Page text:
This is the second half of a chat I had with Peter Hook, he of Joy Division and New Order, easily one of the most pleasant and affable people I've ever interviewed.
Alan Cross: What do you think would have happened had Ian not died?
Peter Hook: I think that musically, we would have progressed exactly the same and I think we would have gone to America and been a huge success. And I think Ian would have ended up singing "Blue Monday." It would not have changed. And once we got the success we graved and some of the stress would have receded, I think we would have been bigger than U2 [Laughs].
AC: You guess did a spectacular thing. You were in two legendary bands. How many people can say that?
PH: Changed the world of music twice! And opened the most revolutionary club in the world. Was on the most interesting independent label. I must say we've done well. We were certainly in the right place at the right time.
AC: You're on the book tour now. What's next?
PH: I'm going to Europe to tour with Joy Division [Hooky's performances of the JD oeuvre] and then I've got loads of things to sort out. I want to get rid of all my memorabilia at home because I've got TONS of it. And it's funny because when New Order reformed without me, it sort of pricked a bubble for me--burst a balloon. And I just thought, "Oh, God." I've learned more about music--the music business--in this last year than in the other 34. And it's not been a nice learning curve. I've enjoyed this last year the least of any year I've been in the music business. And it's turned me off and I thought it's time to let it go. I used to be quite happy, leafing through my collection of memorabilia. I just thought that it's time for it to go. A fresh start, maybe.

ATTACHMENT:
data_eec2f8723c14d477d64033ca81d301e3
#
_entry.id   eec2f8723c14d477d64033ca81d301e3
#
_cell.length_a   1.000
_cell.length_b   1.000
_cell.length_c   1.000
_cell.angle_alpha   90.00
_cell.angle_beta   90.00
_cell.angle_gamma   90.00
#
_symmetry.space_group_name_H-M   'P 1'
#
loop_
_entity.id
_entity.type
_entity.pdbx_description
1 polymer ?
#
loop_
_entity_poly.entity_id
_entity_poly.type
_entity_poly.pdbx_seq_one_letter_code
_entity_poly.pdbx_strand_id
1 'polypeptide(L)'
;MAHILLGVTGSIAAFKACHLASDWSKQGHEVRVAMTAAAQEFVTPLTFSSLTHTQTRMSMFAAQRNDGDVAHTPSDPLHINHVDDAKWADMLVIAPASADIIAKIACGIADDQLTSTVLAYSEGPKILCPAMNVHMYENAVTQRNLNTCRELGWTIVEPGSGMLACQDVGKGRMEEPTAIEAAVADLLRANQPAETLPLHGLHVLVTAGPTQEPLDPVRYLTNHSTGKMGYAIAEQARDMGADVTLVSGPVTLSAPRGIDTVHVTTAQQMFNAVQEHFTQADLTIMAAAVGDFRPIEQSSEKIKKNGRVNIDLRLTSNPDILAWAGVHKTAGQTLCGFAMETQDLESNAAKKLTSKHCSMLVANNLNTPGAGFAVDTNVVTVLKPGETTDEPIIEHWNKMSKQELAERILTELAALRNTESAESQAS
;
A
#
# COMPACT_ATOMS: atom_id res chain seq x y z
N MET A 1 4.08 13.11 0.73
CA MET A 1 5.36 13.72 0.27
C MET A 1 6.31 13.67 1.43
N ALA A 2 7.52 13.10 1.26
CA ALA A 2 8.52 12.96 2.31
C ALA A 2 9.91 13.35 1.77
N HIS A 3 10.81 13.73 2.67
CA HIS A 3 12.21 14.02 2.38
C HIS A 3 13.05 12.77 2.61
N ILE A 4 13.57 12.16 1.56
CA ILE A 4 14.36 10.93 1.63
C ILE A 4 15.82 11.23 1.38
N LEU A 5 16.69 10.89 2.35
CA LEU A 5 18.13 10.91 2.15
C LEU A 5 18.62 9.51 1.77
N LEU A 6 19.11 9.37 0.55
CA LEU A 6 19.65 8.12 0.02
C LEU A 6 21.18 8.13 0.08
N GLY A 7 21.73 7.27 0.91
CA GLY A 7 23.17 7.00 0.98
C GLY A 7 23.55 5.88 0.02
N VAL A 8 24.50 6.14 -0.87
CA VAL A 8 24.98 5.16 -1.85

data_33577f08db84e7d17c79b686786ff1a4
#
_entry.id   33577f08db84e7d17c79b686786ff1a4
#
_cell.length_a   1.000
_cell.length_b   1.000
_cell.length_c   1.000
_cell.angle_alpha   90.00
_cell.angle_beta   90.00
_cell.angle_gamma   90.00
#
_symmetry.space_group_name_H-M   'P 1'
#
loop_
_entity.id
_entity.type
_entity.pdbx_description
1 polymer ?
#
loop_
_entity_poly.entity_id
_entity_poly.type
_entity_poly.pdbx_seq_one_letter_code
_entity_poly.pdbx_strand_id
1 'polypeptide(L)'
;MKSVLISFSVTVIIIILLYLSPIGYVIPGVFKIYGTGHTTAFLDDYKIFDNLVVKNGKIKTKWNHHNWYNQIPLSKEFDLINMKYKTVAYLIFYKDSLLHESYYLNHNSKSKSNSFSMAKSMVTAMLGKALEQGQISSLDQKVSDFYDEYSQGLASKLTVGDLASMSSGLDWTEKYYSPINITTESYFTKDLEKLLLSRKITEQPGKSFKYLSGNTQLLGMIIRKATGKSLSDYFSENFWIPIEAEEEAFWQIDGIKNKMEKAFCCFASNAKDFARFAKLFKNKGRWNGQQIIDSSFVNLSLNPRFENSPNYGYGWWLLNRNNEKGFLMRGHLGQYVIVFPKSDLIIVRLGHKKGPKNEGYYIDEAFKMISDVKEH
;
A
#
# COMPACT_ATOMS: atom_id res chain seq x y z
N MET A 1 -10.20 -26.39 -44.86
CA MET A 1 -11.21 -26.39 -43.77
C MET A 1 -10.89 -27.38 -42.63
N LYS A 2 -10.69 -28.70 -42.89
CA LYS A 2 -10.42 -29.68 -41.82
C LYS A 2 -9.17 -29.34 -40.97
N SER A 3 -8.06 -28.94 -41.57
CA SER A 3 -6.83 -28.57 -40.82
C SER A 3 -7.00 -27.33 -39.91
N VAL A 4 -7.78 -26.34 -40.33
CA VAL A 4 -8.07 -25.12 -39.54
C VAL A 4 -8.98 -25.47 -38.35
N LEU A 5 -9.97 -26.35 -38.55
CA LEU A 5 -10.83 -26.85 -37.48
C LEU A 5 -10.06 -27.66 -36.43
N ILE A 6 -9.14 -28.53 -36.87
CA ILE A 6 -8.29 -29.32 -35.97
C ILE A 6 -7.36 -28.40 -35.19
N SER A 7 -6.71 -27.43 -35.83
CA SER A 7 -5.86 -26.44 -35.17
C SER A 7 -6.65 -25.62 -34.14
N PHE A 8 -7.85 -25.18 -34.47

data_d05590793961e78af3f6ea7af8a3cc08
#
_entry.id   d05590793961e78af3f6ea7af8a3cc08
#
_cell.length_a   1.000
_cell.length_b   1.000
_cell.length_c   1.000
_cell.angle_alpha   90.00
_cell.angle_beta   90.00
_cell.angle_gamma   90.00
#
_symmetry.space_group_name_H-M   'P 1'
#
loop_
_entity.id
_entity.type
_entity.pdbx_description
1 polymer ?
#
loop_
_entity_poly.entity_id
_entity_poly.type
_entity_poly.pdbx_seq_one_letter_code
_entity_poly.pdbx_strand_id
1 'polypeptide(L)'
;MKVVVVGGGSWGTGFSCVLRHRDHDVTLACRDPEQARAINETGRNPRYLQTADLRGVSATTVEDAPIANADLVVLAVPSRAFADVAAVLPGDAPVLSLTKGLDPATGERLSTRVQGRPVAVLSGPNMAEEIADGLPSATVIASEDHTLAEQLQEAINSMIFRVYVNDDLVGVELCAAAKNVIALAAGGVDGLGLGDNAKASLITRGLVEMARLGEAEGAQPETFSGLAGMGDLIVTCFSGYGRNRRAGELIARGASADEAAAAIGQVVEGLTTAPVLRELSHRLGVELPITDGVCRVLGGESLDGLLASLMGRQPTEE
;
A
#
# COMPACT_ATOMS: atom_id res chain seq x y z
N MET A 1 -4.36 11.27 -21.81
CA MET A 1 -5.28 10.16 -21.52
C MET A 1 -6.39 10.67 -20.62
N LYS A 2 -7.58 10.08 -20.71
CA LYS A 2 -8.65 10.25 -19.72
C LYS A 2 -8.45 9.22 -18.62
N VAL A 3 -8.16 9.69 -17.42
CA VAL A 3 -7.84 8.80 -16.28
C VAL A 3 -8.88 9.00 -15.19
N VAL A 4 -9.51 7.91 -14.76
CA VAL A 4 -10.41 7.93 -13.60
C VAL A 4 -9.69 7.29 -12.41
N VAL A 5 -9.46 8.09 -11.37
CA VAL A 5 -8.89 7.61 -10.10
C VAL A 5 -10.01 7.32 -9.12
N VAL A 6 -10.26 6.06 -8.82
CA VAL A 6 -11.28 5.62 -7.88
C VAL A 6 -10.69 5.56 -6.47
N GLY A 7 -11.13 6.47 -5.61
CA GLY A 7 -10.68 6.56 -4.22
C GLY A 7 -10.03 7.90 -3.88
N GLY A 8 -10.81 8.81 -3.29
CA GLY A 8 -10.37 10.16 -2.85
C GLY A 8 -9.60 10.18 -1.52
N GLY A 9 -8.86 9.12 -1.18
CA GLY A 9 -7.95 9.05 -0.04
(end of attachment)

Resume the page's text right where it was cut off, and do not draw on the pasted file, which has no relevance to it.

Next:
I'm very happy playing the New Order stuff. We're hoping to come to America to play Power, Corruption and Lies and Movement in September. So I'm enjoying myself.
AC: I'm glad the book is finally out in North America. It's too bad you're not coming to Canada on your book signing tour.
PH: Canada falls under the British book deal. You don't get treated separately like America. It's a shame, really.
AC: I'm assuming that this feud you've got going with the other three people isn't going to end anytime soon.
PH: No. I'm still seeking a legal remedy. The others are refusing to negotiate, so it doesn't leave me in a very good position. I can either or like or lump it--or fight. And I've always been a fighter.
AC: And this is all over the ownership [of the music] and the name "New Order."
PH: I don't think that it's too much to ask that something so dear to your heart for 30-odd years that you were consulted in its reuse. It's not as if I'm not trying to stop them. I'm quite happy to let the music play. What I'm complaining about is the fact that I wasn't consulted and that the financial arrangements were done by them. Very much to my detriment. So now I'm very unhappy about that. And now I'm fighting.